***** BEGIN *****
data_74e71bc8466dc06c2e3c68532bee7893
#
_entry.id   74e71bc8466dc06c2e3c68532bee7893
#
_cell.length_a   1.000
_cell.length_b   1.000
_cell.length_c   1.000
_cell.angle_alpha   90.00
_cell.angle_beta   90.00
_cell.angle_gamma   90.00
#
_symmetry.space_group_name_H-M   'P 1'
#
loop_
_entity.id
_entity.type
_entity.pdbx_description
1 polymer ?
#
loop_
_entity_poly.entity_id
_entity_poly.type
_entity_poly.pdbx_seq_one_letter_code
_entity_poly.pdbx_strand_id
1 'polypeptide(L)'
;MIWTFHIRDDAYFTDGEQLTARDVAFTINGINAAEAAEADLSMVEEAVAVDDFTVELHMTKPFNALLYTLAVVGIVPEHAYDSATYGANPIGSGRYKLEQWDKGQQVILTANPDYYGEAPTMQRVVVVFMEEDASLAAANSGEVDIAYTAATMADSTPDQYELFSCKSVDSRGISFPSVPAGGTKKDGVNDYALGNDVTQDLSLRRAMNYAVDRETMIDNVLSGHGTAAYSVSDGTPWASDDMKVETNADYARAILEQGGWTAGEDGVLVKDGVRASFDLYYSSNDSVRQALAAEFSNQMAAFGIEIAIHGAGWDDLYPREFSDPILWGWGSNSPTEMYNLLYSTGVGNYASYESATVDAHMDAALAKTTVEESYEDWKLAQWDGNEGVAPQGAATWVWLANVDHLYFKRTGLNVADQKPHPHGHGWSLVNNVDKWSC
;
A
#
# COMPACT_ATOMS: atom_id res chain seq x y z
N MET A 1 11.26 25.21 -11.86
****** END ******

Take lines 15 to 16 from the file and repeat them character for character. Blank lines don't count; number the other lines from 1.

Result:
_entity.id
_entity.type